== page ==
Optical Illusions are very much misleading and deceptive to our eyes and brains. The Optical Illusions in Art and Painting uses colors, figures, light and patterns to create images. When the information gathered by the eye creating a perception does not match with the actual image, this kind of misleading images cause Optical Illusion. By definition, Optical Illusion is an illusion which is caused by the visual system and is illustrated by visual images that differs from the original image processed by the brain.And these easy examples of Examples of Optical Illusion Art and Painting will enhance the scope of genius ideas to introduce some more inspirations into the art world.
The world is full of optical illusion images. Every one have come over or experienced cool optical illusions and have gave a thought how it was created. It is very easy to trick your eye on a piece of paper. Looking for online lessons on the art and finding contents to read thereby starting fresh with new tools to finally beginning to do the art is fun.You can learn how to create and draw optical illusion images if you know the types of optical illusions exist. There are three types of the optical illusions and that are as follows:
Examples of Optical Illusion Art and Painting
The literal Optical Illusion are the illusions that create imageries that are very much unusual and different from the objects that actually makes them. The artists may use some objects such as foliage or fruits for creating a portrait or scenery. The literal illusion occurs when your brain depicts an image that is completely different from the objects with which it is made up of. The most famous literal optical illusion image was made by Charles Gilbert. The name of the optical image was called All in Vanity. In this painting, a young girl is sitting in from of a mirror which creates an optical illusion of skull. There isn’t any skull present over there but the painting is made with such intelligence that all the objects comes together to create the Literal Optical Illusion effect.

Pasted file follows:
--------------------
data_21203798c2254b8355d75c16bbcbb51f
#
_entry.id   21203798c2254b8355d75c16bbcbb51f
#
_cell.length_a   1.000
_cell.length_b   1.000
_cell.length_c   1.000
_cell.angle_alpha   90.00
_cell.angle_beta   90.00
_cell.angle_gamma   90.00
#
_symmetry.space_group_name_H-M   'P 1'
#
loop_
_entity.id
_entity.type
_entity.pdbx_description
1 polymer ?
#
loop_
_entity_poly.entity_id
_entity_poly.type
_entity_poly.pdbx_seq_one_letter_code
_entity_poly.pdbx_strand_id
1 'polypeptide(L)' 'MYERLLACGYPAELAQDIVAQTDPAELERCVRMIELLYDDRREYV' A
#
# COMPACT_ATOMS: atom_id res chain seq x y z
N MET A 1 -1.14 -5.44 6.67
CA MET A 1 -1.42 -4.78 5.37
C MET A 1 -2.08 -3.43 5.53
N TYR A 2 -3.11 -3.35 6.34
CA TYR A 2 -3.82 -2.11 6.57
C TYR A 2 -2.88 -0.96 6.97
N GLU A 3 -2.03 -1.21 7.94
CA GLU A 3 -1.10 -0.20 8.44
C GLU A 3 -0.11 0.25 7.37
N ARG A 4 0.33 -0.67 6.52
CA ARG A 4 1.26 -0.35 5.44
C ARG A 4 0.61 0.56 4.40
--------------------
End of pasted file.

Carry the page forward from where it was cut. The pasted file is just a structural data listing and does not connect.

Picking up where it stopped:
The physiological illusion is such that the after images formed viewing stimuli of altering patterns, or following some bright lights are believed to have the certain effects on the brain or eyes for excessive stimulation of a same and specific type such as tilt, brightness, movement, color and many more. The theory behind such after effects is that the stimuli having individual dedicated neural paths in the outer visual part of an organism. The dedicated neural paths are for the early stages of visual processing. The visual system is misleading because of the repetitive stimulation of few channels. Another example of Physiological Illusion is Blind Spots. Each of the human eyes contain an area which has no photoreceptors there. This is because the area is occupied by the optic nerve. This area is called as the blind spot. One of the example of Physiological Illusion is grid illusion.
The Cognitive Illusions arises from an interaction of the assumptions about the real world with the perceived reality. This kind of cognitive illusion leads to unconscious interferences. The Cognitive illusions totally relies on stored knowledge about the real world. These illusions are also under some degree of conscious control. The way you loot at an object or image can actually affect how you see it. There are many images where there are actually two pictures but you can see only one out of it. In such cases your brain chooses only one object and gives you an effect of illusion. Your brain chooses only objects to register when it requires to deal with too much information. The Cognitive Illusion are again further divided into three parts known as Ambiguous Illusions, Distorting Illusions and Paradox Illusions. These illusions often use analytical assumptions of early vision processing.